That’s exactly what man is: a disease, a constant tension – to be or not to be, to be this or to be that – a constant fight between the soul and the body, the lower and the higher, unconsciousness and consciousness. To understand man as a conflict, to understand man as a constant tension will help immensely, because then you stop clinging to man as such. Rather, on the contrary, you start thinking ’How to go beyond, how to transcend, how to surpass?’

Friedrich Nietzsche is right when he says that man is the only animal who tries to surpass himself, the only animal who can surpass himself. It is the greatest miracle in the world: to surpass oneself. But it has happened. It has happened in a Christ, in a Buddha, in a Krishna. It can happen in you! You are a great promise, a project, an adventure. But don’t start thinking about yourself as if you have arrived. Then you cling somewhere in between, and a part of you will be pulled to one side and the other part to another side – you will be torn apart. And you will remain in anguish, and your existence will be nothing but a long, long, on-going nightmare.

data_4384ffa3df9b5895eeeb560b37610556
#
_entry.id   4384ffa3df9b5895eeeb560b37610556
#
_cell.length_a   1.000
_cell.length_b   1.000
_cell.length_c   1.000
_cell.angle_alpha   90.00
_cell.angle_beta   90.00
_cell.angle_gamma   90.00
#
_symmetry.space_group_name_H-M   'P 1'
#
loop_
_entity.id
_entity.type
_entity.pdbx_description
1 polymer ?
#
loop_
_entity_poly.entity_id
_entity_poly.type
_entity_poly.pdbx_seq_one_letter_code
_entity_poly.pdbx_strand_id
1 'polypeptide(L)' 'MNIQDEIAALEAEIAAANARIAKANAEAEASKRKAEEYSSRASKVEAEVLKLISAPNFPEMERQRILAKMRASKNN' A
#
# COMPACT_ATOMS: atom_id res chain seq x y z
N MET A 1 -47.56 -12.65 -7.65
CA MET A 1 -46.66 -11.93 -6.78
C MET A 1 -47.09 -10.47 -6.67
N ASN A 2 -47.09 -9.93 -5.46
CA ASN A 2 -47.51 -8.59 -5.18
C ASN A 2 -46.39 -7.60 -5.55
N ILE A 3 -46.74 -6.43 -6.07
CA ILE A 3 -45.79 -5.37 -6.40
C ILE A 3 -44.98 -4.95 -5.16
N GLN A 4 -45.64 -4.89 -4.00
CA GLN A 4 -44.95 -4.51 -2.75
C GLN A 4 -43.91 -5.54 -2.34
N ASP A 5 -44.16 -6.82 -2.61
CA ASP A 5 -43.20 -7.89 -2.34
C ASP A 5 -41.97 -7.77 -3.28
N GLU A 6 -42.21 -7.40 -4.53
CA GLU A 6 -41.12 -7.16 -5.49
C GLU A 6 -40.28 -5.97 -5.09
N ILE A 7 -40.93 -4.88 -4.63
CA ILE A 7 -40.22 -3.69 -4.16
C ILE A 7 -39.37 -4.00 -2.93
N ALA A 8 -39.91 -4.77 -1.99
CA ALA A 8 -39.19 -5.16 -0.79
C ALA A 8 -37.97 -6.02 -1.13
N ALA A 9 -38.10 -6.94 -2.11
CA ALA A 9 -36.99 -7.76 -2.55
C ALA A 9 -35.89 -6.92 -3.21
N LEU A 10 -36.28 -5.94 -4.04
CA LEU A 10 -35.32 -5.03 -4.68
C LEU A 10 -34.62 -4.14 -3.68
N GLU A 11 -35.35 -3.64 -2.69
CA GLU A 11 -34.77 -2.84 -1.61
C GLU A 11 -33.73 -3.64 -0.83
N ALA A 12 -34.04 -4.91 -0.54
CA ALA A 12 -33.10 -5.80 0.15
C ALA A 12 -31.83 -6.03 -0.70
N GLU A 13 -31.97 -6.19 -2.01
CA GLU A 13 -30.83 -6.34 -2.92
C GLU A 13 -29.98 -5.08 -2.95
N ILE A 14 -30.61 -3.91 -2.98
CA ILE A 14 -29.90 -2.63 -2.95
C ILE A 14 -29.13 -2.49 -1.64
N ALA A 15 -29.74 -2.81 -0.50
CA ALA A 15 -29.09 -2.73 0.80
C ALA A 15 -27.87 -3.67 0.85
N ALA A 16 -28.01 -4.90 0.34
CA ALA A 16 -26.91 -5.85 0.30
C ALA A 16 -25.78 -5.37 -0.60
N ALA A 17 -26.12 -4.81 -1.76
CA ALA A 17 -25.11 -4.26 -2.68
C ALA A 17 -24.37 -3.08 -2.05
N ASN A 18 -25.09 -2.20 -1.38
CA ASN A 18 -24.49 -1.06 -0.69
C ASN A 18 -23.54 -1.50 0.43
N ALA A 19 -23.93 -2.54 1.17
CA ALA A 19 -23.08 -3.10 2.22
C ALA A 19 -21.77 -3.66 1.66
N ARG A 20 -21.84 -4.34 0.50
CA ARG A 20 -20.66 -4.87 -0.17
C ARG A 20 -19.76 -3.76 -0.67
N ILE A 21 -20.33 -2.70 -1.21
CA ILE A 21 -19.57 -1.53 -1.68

Before we enter the sutras, a few things about the mind – because man is mind.

The first state of mind we can call ‘pre-mind’. It exists in a very small child – very primitive, animal-like. Hence the beauty of the children, and the innocence, and the grace – because that anxiety which we call man has not yet evolved. The child is at ease. The child is not yet a traveller; he has yet not left his home in search for some other home. The pilgrimage has not started yet. The child is at rest – perfectly at ease and happy to be whatsoever he is. That’s why his eyes have no anxiety, and the child has a certain grace around him.

But this grace is going to be lost. This grace cannot stay forever, because it is unconscious, because it has not been earned, because it is a natural gift, and the child is completely oblivious to it. He cannot hold onto it. How can you hold onto something when you are unconscious of it? It has to be lost. The only way to gain it is to lose it. The child will have to go into corruption, into perversion. The child will have to go into the cunningness of the mind, and then the child will understand that he has lost something – something immensely valuable.